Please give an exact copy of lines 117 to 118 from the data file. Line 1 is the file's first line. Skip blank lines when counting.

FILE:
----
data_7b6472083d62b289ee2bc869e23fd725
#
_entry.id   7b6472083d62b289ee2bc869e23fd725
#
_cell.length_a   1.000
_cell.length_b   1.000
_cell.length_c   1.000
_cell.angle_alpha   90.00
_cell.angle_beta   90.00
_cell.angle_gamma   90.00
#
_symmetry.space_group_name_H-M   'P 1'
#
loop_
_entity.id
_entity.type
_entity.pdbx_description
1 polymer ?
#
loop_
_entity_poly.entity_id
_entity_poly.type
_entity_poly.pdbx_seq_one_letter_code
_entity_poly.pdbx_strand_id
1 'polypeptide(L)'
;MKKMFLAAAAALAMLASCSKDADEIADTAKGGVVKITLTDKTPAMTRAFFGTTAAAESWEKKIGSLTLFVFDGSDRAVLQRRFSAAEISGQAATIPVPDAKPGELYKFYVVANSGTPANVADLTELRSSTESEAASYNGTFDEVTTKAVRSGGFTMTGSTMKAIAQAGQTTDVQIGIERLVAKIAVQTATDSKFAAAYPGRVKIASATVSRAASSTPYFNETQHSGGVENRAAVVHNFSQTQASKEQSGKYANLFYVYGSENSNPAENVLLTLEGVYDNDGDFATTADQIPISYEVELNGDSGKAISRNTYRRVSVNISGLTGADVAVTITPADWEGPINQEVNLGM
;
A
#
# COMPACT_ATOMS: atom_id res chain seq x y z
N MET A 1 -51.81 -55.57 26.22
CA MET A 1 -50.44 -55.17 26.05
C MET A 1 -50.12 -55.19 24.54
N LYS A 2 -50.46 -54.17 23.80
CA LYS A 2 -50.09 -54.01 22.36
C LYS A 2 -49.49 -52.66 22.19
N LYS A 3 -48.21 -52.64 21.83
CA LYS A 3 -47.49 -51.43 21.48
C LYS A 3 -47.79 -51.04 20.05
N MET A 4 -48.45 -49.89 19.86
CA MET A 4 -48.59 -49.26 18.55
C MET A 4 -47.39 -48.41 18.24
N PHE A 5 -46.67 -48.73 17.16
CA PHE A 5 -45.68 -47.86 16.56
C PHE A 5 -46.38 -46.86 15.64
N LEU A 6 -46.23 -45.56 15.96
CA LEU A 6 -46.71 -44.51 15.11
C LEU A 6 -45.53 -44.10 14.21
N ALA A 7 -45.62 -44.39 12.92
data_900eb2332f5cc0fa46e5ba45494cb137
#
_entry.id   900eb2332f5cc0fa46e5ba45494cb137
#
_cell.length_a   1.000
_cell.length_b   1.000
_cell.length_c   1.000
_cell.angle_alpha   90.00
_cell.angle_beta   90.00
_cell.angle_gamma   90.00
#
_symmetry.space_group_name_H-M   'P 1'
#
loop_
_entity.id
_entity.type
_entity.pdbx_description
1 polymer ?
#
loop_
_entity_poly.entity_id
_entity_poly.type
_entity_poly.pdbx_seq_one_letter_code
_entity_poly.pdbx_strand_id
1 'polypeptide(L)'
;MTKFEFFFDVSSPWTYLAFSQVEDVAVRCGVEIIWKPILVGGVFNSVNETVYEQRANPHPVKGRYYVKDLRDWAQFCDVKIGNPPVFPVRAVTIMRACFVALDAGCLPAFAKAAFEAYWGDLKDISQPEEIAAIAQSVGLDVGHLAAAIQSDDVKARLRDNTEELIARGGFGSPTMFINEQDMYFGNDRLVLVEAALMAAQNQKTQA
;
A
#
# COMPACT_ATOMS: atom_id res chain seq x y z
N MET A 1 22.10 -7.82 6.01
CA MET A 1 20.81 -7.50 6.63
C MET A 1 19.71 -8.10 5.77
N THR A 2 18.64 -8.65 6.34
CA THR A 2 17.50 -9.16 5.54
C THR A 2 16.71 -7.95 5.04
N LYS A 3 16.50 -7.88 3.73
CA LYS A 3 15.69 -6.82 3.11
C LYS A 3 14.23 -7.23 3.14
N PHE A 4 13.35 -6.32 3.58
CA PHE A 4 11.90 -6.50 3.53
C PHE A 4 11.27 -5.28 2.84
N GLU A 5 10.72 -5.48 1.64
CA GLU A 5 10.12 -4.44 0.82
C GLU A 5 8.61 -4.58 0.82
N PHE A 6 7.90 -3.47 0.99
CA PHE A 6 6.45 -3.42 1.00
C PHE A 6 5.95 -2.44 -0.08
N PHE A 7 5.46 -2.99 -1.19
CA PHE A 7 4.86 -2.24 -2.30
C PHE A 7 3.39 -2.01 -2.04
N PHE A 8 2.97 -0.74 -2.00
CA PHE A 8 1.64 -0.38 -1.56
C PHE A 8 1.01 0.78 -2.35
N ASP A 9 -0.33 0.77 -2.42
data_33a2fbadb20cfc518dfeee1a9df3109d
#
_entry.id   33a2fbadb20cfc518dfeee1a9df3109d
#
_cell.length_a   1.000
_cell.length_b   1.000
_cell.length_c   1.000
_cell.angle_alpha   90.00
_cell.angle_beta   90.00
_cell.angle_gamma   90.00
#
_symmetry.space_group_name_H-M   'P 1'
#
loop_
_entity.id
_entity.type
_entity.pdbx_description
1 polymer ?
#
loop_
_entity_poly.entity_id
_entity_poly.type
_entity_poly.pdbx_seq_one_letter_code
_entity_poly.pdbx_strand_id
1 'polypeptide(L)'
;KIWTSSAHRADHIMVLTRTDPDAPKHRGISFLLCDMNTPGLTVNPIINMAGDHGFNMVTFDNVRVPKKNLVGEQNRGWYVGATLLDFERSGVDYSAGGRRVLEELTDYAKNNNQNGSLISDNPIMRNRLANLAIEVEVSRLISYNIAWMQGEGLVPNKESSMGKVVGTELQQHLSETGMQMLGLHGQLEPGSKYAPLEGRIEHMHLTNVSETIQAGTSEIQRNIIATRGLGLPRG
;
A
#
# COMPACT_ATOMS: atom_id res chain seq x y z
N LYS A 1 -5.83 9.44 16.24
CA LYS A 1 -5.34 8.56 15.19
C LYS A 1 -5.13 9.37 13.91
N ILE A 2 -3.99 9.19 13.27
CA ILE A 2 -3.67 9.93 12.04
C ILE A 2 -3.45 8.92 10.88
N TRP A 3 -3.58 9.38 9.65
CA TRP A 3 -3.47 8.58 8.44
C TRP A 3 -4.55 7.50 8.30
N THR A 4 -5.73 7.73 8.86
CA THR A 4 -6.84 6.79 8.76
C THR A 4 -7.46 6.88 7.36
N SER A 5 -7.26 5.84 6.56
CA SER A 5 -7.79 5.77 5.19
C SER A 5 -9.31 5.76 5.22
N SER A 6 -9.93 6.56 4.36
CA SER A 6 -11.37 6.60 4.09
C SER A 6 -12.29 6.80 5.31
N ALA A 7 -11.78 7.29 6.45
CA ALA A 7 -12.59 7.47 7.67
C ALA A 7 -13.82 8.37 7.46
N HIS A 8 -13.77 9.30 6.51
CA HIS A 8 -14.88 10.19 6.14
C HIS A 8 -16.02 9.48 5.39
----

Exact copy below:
#
loop_